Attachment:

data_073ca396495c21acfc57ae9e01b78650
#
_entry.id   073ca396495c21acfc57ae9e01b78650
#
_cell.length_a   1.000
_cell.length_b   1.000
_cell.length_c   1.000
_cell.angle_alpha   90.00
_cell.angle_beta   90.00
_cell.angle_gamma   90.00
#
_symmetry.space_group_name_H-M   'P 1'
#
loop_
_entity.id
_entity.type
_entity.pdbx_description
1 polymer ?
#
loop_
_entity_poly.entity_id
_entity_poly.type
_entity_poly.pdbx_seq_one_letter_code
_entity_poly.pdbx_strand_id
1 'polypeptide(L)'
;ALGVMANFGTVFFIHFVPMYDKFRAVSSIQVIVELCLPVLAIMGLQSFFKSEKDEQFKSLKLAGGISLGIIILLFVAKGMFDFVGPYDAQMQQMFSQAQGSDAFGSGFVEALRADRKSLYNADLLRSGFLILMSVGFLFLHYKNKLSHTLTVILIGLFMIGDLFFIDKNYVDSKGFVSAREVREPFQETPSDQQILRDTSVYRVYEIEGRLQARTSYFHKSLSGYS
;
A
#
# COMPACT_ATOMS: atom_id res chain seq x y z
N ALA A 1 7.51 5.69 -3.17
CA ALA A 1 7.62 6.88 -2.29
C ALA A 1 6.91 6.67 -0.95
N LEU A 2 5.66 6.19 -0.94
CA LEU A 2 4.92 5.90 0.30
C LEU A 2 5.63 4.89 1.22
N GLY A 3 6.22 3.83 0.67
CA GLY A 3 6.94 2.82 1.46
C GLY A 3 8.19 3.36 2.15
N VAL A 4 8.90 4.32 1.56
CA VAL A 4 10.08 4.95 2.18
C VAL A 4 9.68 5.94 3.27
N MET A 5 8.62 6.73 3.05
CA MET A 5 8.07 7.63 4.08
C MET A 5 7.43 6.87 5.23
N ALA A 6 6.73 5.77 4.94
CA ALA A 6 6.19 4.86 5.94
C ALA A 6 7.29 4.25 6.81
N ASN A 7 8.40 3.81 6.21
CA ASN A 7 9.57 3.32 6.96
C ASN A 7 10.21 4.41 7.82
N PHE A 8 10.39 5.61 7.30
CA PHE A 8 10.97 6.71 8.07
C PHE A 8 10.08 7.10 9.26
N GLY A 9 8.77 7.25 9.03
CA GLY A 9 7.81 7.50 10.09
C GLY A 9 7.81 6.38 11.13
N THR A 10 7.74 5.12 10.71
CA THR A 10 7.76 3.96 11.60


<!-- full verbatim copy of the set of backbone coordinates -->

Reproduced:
data_073ca396495c21acfc57ae9e01b78650
#
_entry.id   073ca396495c21acfc57ae9e01b78650
#
_cell.length_a   1.000
_cell.length_b   1.000
_cell.length_c   1.000
_cell.angle_alpha   90.00
_cell.angle_beta   90.00
_cell.angle_gamma   90.00
#
_symmetry.space_group_name_H-M   'P 1'
#
loop_
_entity.id
_entity.type
_entity.pdbx_description
1 polymer ?
#
loop_
_entity_poly.entity_id
_entity_poly.type
_entity_poly.pdbx_seq_one_letter_code
_entity_poly.pdbx_strand_id
1 'polypeptide(L)'
;ALGVMANFGTVFFIHFVPMYDKFRAVSSIQVIVELCLPVLAIMGLQSFFKSEKDEQFKSLKLAGGISLGIIILLFVAKGMFDFVGPYDAQMQQMFSQAQGSDAFGSGFVEALRADRKSLYNADLLRSGFLILMSVGFLFLHYKNKLSHTLTVILIGLFMIGDLFFIDKNYVDSKGFVSAREVREPFQETPSDQQILRDTSVYRVYEIEGRLQARTSYFHKSLSGYS
;
A
#
# COMPACT_ATOMS: atom_id res chain seq x y z
N ALA A 1 7.51 5.69 -3.17
CA ALA A 1 7.62 6.88 -2.29
C ALA A 1 6.91 6.67 -0.95
N LEU A 2 5.66 6.19 -0.94
CA LEU A 2 4.92 5.90 0.30
C LEU A 2 5.63 4.89 1.22
N GLY A 3 6.22 3.83 0.67
CA GLY A 3 6.94 2.82 1.46
C GLY A 3 8.19 3.36 2.15
N VAL A 4 8.90 4.32 1.56
CA VAL A 4 10.08 4.95 2.18
C VAL A 4 9.68 5.94 3.27
N MET A 5 8.62 6.73 3.05
CA MET A 5 8.07 7.63 4.08
C MET A 5 7.43 6.87 5.23
N ALA A 6 6.73 5.77 4.94
CA ALA A 6 6.19 4.86 5.94
C ALA A 6 7.29 4.25 6.81
N ASN A 7 8.40 3.81 6.21
CA ASN A 7 9.57 3.32 6.96
C ASN A 7 10.21 4.41 7.82
N PHE A 8 10.39 5.61 7.30
CA PHE A 8 10.97 6.71 8.07
C PHE A 8 10.08 7.10 9.26
N GLY A 9 8.77 7.25 9.03
CA GLY A 9 7.81 7.50 10.09
C GLY A 9 7.81 6.38 11.13
N THR A 10 7.74 5.12 10.71
CA THR A 10 7.76 3.96 11.60